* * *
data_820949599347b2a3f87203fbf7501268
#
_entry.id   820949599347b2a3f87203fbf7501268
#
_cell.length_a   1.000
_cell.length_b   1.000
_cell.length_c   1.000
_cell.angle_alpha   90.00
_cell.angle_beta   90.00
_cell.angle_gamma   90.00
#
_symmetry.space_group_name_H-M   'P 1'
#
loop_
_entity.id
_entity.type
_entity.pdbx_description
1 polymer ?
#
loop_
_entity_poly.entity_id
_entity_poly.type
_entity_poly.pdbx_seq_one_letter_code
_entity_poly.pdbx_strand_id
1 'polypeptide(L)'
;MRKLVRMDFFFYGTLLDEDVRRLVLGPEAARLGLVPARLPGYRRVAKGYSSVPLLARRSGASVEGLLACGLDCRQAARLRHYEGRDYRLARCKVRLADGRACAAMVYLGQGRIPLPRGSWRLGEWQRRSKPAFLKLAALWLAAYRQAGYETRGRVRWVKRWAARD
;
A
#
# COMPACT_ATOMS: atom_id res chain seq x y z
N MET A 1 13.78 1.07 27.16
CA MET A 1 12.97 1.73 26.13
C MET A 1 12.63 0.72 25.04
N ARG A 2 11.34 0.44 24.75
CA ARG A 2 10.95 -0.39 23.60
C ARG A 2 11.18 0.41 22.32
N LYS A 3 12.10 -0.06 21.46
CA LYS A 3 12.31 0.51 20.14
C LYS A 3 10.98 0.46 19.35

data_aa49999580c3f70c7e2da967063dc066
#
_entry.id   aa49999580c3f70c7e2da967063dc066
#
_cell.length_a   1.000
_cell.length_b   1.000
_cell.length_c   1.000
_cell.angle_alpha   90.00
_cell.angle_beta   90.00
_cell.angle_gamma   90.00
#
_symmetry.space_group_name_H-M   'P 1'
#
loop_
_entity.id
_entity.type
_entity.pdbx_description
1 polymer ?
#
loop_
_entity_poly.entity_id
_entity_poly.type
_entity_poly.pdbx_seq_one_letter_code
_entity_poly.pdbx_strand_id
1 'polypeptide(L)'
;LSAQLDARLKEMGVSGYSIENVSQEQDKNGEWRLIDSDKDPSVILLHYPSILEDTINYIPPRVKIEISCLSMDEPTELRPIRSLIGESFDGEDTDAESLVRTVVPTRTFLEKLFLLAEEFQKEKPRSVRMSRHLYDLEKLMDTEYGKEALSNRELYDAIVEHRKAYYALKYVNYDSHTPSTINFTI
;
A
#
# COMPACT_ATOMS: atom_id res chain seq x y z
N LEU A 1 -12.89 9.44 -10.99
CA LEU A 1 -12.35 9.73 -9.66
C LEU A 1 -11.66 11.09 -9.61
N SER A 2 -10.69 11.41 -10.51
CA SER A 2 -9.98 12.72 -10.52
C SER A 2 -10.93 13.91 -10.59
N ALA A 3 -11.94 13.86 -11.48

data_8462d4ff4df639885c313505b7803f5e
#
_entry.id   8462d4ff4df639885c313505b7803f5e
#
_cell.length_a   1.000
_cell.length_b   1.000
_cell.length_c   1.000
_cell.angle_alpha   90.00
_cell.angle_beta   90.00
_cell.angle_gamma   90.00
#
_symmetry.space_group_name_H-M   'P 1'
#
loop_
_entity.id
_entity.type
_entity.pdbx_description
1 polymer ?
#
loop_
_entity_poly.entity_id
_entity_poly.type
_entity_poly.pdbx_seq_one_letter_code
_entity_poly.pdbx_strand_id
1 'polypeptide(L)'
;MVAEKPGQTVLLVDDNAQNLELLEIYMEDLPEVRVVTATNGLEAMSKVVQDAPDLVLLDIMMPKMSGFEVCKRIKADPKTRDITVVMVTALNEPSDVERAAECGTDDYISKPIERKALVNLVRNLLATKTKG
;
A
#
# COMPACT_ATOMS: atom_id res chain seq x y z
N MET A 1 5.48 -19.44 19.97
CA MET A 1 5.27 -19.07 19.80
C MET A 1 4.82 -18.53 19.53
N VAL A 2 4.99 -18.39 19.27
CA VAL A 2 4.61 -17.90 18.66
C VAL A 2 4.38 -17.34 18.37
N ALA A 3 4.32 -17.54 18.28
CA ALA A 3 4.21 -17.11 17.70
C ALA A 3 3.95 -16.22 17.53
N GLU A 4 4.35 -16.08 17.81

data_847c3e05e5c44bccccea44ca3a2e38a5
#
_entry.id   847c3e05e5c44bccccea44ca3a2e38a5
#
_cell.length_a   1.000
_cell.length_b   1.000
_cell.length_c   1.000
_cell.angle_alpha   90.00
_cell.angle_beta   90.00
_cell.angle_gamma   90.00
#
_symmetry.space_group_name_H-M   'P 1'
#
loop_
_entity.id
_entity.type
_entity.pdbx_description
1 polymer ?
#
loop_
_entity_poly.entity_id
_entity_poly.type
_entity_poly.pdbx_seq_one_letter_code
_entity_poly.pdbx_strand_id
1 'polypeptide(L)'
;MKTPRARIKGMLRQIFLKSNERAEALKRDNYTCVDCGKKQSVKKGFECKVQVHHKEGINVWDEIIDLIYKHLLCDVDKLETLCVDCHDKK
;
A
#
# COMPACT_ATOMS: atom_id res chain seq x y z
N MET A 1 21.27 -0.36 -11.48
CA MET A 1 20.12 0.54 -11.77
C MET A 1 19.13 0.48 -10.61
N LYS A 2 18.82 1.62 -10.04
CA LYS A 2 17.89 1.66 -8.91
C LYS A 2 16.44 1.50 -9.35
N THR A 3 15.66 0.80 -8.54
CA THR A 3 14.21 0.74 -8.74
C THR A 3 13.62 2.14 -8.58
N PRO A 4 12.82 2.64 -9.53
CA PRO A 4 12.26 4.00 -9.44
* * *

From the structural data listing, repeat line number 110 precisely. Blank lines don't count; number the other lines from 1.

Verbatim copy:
N VAL A 2 4.99 -18.39 19.27